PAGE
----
For as long as I can remember, I’ve had this crazy notion knocking around in my head that I needed large blocks of time in order to write. I waited around for the perfect set of circumstances to line up. Now, I’m a slow writer anyway. Add this and, well, it’s no surprise it took me so long to write my first draft or that I’ve been working on my revision for a year and only half way done.
Holy crap, has it been a year already?!
Yes, I’ve seen contrary advice before. I’ve also managed spurts in which I worked like mad at every opportunity. But it didn’t last and didn’t really change my thinking. Until I read examples in the blogs of two writers, husband and wife, Kristine Kathryn Rusch and Dean Wesley Smith.
Dean Wesley Smith (referred to as DWS after this) blogged in April as he ghost wrote a 70,000 word novel under contract to a publisher in 10 days. (Here’s the first installment.) This is first draft, by the way, since DWS is a long-time pro author who doesn’t revise before sending to an editor.
After my initial shock wore off, I really paid attention to how he structured his day. I had heard he’s known for writing 1000 words an hour. I wasn’t prepared for the fact the guy is a freakin’ machine!
He gets an incredible amount of work done, and not just writing that one project. He was in the middle of teaching online classes, so was critiquing/evaluating/whatever for students and creating videos to go along with it, attended meetings with his publishing company, worked on edits for previously submitted work, answered email, wrote and answered comments on the blog posts, and, of course, went about his daily life interacting with his wife, his cat, going to lunch, etc.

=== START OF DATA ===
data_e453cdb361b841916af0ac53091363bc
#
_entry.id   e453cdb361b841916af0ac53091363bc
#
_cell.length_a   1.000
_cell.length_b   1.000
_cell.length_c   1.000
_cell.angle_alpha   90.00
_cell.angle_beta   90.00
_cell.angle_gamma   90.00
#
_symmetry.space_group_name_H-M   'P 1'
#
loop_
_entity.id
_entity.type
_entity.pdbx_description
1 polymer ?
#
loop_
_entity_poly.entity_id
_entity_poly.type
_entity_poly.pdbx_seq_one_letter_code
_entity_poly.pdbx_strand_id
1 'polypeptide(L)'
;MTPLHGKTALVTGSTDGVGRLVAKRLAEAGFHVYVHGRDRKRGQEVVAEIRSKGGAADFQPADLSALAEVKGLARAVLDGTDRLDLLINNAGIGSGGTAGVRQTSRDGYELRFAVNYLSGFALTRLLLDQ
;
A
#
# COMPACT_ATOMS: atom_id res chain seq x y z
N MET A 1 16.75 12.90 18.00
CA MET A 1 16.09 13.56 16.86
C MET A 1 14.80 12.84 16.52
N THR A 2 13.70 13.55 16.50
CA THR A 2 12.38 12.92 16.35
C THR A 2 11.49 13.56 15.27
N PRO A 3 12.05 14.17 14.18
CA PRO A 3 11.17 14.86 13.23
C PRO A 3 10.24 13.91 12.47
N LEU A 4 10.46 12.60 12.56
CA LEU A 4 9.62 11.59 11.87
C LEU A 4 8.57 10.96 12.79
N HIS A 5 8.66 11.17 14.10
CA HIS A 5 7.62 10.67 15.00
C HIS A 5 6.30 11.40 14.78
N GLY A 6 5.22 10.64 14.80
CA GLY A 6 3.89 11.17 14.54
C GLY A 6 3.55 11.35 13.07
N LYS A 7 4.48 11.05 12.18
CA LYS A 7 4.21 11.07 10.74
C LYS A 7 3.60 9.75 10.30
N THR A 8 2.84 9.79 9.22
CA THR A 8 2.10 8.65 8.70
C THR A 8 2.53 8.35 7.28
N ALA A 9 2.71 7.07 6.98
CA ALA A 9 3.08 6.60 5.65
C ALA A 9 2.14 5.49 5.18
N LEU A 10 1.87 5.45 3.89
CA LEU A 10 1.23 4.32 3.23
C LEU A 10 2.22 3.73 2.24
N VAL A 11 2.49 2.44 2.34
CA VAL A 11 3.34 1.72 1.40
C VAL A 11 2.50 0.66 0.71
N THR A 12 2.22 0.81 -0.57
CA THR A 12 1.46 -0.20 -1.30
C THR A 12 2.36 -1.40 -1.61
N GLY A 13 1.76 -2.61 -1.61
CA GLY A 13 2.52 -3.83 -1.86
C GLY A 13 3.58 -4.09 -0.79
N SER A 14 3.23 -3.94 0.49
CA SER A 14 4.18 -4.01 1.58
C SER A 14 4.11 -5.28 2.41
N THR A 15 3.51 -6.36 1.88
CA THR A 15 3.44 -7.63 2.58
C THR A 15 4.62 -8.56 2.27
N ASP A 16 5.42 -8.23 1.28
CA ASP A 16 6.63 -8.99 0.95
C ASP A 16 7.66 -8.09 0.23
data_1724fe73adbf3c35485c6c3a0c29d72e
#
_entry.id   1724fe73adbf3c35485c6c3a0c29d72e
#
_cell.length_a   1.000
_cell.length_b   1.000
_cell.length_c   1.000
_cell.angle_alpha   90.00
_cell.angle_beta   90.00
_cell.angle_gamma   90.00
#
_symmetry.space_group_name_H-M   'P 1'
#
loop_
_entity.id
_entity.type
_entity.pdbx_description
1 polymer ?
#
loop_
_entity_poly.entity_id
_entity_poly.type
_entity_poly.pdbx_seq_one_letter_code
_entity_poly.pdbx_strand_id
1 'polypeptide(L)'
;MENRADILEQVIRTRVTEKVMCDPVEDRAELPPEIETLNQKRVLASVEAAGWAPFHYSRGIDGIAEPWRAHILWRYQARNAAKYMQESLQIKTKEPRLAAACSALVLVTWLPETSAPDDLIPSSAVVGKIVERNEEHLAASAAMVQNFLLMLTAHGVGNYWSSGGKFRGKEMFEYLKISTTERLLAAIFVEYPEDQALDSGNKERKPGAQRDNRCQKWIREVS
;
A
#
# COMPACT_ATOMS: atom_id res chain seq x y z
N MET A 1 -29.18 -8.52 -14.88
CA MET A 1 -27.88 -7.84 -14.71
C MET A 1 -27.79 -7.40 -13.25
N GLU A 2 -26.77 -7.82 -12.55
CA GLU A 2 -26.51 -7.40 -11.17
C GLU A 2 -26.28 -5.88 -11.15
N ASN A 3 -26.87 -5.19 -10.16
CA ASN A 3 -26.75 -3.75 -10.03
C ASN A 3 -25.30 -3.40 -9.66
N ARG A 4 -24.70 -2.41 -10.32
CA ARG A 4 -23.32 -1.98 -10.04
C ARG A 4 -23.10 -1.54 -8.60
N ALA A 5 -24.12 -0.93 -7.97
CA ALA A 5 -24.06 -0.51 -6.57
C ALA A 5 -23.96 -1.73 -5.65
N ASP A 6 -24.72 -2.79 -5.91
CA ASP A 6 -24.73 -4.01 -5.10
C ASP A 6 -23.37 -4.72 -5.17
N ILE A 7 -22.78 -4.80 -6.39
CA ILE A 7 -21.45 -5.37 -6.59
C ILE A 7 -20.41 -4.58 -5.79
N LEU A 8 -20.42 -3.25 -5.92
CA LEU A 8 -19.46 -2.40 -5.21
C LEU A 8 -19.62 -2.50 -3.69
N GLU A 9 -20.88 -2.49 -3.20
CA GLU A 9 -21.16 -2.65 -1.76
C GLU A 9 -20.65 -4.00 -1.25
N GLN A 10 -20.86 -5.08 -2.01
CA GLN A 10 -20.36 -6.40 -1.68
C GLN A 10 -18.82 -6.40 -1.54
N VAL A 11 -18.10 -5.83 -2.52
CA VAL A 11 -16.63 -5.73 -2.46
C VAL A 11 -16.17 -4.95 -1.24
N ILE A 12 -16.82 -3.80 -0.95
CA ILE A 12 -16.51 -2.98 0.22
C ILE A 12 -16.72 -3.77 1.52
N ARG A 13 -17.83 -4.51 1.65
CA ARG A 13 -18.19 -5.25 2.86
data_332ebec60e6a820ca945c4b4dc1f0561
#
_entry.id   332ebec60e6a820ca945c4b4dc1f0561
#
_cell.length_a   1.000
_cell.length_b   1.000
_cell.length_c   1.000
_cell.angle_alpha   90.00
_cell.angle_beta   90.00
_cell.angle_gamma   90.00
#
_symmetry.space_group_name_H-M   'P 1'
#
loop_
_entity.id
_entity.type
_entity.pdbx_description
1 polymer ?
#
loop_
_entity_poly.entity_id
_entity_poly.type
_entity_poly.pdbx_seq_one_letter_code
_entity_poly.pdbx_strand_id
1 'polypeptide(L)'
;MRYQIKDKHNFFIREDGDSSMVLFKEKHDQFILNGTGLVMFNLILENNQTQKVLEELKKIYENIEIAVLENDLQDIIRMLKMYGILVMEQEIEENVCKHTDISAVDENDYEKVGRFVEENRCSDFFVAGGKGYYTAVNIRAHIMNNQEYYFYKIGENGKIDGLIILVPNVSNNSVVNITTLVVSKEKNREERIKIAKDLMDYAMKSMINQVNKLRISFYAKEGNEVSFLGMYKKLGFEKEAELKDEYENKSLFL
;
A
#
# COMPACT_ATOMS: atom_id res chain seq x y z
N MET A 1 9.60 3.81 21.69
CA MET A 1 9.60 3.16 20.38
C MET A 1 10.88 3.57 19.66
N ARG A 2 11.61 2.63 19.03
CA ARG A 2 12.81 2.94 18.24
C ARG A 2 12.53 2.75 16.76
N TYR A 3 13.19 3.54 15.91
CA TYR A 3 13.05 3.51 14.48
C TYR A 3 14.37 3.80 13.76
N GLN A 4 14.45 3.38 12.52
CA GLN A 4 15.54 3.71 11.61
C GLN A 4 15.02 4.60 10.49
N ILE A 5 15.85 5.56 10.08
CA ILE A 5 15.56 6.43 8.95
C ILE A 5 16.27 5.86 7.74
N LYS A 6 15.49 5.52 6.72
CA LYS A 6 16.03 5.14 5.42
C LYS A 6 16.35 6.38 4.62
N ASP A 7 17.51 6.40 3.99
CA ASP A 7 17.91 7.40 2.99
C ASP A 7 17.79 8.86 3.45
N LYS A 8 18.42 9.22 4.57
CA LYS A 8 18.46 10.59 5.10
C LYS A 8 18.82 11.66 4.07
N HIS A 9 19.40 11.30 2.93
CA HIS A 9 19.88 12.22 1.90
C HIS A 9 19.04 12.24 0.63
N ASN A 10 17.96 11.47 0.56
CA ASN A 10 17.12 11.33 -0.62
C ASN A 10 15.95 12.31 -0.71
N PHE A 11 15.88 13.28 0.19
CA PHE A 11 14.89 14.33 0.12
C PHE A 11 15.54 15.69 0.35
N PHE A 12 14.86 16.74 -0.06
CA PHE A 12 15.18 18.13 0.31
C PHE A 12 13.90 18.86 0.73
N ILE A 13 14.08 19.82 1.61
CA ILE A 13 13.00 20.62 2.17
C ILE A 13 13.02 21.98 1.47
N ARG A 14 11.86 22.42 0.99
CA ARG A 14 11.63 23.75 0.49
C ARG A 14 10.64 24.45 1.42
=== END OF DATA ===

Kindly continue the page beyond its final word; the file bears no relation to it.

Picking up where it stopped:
The point was, DWS stopped for interruptions, meals, housework, running errands — and then went back to work. Again and again. For me, there usually comes a point in the afternoon where I’ve been interrupted so many times, I just give up. Then, after dinner, I’m usually a vegetable in front of the tv.
Ok, I’ve known for a while that I waste time. I find it hard to stay motivated, particulary if I’ve been pulled off task a lot — and I don’t multitask well. But his series really got me thinking.
Then, I noticed this post by his wife, Kristine Kathryn Rusch (hereafter referred to as KKR). She refutes the myth that I and many of DWS’s readers believed and took it a step further by discussing the health problems involved in writing for long hours at a time.
But the title of KKR’s post is “Habits” and the peek into the daily habits of a successful writing couple is invaluable. She explains how she plans shopping and meals, tricks she uses to keep herself writing even when she doesn’t want to, and setting up her office to limit distractions when she is writing, though some will work even for those of us who don’t have a separate office .
So, what have I learned from this?
- It’s good to get up from the computer, but I’ve got to go back to it later. Again and again… and again.
- Many of my motivational problems are probably due to bad habits.
- I need to set up better habits so I’m more efficient and can work smarter.
I’ll post an update in the future how this works out.
By the way, Dean Wesley Smith and Kristine Kathryn Rusch have a ton of valuable information on their respective writing blogs. I encourage you to check them out.
image courtesy of Karin Dalziel at Flikr